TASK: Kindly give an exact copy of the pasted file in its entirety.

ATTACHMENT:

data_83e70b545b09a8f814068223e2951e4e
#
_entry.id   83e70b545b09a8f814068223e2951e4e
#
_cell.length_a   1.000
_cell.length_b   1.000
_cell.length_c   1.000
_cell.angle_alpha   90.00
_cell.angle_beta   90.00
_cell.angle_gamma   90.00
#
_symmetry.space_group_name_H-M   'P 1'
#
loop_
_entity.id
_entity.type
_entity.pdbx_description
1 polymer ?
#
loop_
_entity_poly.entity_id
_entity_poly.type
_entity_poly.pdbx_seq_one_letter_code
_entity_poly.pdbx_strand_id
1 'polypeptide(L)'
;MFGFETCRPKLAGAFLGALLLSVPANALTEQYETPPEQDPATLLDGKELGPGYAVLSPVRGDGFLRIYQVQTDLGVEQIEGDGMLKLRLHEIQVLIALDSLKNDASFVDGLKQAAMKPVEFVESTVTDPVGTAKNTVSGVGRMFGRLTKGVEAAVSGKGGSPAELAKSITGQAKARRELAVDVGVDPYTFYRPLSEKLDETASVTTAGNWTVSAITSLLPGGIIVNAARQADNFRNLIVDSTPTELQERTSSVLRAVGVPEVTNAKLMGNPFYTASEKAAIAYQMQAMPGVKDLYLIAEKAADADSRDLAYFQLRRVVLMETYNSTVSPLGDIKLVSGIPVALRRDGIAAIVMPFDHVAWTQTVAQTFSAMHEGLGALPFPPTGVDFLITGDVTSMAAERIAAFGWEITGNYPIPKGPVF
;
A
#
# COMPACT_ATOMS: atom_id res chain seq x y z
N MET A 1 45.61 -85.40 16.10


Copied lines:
data_83e70b545b09a8f814068223e2951e4e
#
_entry.id   83e70b545b09a8f814068223e2951e4e
#
_cell.length_a   1.000
_cell.length_b   1.000
_cell.length_c   1.000
_cell.angle_alpha   90.00
_cell.angle_beta   90.00
_cell.angle_gamma   90.00
#
_symmetry.space_group_name_H-M   'P 1'
#
loop_
_entity.id
_entity.type
_entity.pdbx_description
1 polymer ?
#
loop_
_entity_poly.entity_id
_entity_poly.type
_entity_poly.pdbx_seq_one_letter_code
_entity_poly.pdbx_strand_id
1 'polypeptide(L)'
;MFGFETCRPKLAGAFLGALLLSVPANALTEQYETPPEQDPATLLDGKELGPGYAVLSPVRGDGFLRIYQVQTDLGVEQIEGDGMLKLRLHEIQVLIALDSLKNDASFVDGLKQAAMKPVEFVESTVTDPVGTAKNTVSGVGRMFGRLTKGVEAAVSGKGGSPAELAKSITGQAKARRELAVDVGVDPYTFYRPLSEKLDETASVTTAGNWTVSAITSLLPGGIIVNAARQADNFRNLIVDSTPTELQERTSSVLRAVGVPEVTNAKLMGNPFYTASEKAAIAYQMQAMPGVKDLYLIAEKAADADSRDLAYFQLRRVVLMETYNSTVSPLGDIKLVSGIPVALRRDGIAAIVMPFDHVAWTQTVAQTFSAMHEGLGALPFPPTGVDFLITGDVTSMAAERIAAFGWEITGNYPIPKGPVF
;
A
#
# COMPACT_ATOMS: atom_id res chain seq x y z
N MET A 1 45.61 -85.40 16.10